If the quality of a restaurant was directly converse to it’s level of “shadiness”, House of Ribs (known both as Ms. Betty’s House of Ribs or Bouldercrest House of Ribs, based on where you find the reference point) would be, hands down, the best restaurant in the city. In a trailer that has seen better days, with two signs tacked onto the end facing Bouldercrest, it would be easy to miss.
As we pulled up to the “restaurant”, there was an SUV parked parallel to the ramp that you see in the picture above. When I pulled past that SUV, I could see the smokehouse over to my left, in the middle of the parking lot. The “shadiness” factor just went up a notch. I pulled into a parking place and went to turn the car off and realized that I was the only one getting out. Jo looked at me and said, “You’ll eat just about ANYWHERE, won’t you?” I turned the car back on and ran inside.
When I got to the top of the ramp, the first thing I saw was the giant sign “NO PUBLIC RESTROOM”. Okay. I walk inside and realize that the trailer is about 1/2 kitchen. There are two tables, one on each side, with three chairs each, and a counter. The man at the counter is not a giant – he was about my height. The place is just that small. As this was a stop of convenience (how often do we get into that part of East Atlanta) more than necessity, I ordered a rib sandwich to go, and grabbed a Coke from the cooler.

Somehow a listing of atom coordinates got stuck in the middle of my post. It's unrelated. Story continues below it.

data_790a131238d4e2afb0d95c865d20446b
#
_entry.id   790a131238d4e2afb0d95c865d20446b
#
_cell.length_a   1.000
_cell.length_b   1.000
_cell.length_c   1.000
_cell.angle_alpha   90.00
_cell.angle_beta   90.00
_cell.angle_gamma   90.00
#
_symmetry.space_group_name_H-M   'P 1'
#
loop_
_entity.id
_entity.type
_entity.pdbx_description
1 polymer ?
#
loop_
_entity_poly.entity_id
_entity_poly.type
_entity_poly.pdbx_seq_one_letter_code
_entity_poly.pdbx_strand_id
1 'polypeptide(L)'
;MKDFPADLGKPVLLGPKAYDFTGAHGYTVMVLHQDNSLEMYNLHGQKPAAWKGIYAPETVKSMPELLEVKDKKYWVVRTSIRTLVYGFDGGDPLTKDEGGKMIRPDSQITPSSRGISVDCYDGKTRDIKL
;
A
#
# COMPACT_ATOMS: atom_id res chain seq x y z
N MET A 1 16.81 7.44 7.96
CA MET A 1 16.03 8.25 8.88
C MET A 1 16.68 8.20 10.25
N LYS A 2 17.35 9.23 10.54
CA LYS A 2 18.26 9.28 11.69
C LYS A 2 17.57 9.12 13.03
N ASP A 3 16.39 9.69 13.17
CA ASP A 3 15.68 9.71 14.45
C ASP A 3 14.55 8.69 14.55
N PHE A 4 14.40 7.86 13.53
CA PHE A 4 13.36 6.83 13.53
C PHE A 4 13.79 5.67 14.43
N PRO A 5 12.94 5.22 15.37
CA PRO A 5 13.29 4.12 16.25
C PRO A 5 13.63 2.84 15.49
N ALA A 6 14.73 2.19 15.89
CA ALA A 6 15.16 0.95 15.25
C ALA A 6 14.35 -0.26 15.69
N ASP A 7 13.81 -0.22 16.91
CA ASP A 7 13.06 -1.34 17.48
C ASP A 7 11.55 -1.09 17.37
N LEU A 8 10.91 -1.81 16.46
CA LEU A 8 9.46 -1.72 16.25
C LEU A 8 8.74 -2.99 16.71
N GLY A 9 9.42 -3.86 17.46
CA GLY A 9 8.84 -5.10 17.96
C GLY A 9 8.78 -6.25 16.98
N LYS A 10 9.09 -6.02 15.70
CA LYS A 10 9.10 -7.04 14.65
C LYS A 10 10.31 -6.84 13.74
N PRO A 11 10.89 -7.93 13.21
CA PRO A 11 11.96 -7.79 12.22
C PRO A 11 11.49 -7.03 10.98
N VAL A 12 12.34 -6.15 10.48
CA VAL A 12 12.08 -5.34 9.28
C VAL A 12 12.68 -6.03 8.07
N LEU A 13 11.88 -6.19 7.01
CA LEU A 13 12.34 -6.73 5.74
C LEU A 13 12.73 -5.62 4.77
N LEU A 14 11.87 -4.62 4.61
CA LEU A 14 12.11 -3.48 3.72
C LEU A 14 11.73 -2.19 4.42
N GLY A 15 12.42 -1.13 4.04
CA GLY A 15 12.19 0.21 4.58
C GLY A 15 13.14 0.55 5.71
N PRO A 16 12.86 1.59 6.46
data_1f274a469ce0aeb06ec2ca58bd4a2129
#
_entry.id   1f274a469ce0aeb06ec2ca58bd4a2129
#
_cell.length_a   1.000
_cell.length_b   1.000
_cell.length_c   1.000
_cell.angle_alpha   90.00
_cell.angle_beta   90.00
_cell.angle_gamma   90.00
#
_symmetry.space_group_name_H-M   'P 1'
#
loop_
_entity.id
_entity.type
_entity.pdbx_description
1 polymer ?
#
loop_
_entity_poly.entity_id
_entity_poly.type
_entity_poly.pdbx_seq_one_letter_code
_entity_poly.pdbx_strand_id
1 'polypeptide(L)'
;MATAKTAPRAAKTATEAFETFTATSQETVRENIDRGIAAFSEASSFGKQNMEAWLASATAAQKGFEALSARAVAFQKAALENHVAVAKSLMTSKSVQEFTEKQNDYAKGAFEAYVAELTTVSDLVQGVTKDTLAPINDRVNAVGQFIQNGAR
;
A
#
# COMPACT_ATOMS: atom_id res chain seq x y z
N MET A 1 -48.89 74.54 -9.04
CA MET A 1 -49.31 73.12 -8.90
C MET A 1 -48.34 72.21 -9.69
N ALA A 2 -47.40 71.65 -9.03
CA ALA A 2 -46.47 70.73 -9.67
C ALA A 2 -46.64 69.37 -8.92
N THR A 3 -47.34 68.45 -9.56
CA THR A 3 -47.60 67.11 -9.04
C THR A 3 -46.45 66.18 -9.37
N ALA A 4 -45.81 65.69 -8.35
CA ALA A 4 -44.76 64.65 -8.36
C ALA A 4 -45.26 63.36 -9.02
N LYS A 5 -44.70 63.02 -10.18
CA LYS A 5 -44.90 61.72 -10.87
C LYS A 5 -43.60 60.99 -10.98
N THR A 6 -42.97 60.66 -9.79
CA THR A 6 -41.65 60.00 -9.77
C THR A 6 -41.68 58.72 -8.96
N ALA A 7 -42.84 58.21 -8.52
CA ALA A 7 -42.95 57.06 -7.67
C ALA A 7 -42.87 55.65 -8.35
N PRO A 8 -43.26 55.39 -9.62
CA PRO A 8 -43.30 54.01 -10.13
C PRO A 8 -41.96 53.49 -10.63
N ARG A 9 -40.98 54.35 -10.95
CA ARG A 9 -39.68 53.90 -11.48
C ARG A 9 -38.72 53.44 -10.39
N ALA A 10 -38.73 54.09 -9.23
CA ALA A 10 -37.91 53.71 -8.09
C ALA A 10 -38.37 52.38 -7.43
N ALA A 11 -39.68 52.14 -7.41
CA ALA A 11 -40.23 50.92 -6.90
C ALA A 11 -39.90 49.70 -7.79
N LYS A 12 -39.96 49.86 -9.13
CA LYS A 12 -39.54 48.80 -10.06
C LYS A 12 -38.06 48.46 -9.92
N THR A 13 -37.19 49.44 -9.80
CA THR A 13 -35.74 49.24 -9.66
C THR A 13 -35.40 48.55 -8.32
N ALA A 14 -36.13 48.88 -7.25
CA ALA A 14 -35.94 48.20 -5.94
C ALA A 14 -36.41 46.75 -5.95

I waited about five minutes and the lady behind the counter caught my eye and asked “rib sandwich?” I walked up to the counter and she educated me on their two sauces, one a yellow mustard based sauce and the other a thick brown sweet sauce, which she suggested that “most people mix”. I thanked her, grabbed my Coke and some napkins and headed to the car.
My rib sandwich had three ribs between two pieces of whole wheat toast. I tore the first rib from the other two, easily, with my fingers. Pulled the rib up to my mouth, sans sauce, and with a slight pull picked the bone clean. The meat was tender, nicely smoked and had a good flavor. I pulled a piece of meat from the side of the second rib and tried the two sauces. I preferred the sweet, but I could see how the two would make a good mix if you had room to spread out. I then pulled the rest of the meat from the two bones, placed it between the wheat bread, poured a few drops of sweet sauce on top, slapped the top slice on and had an actual rib sandwich. I can see why they’ve been around so long – good barbecue, served quickly. No frills, but you don’t always need them.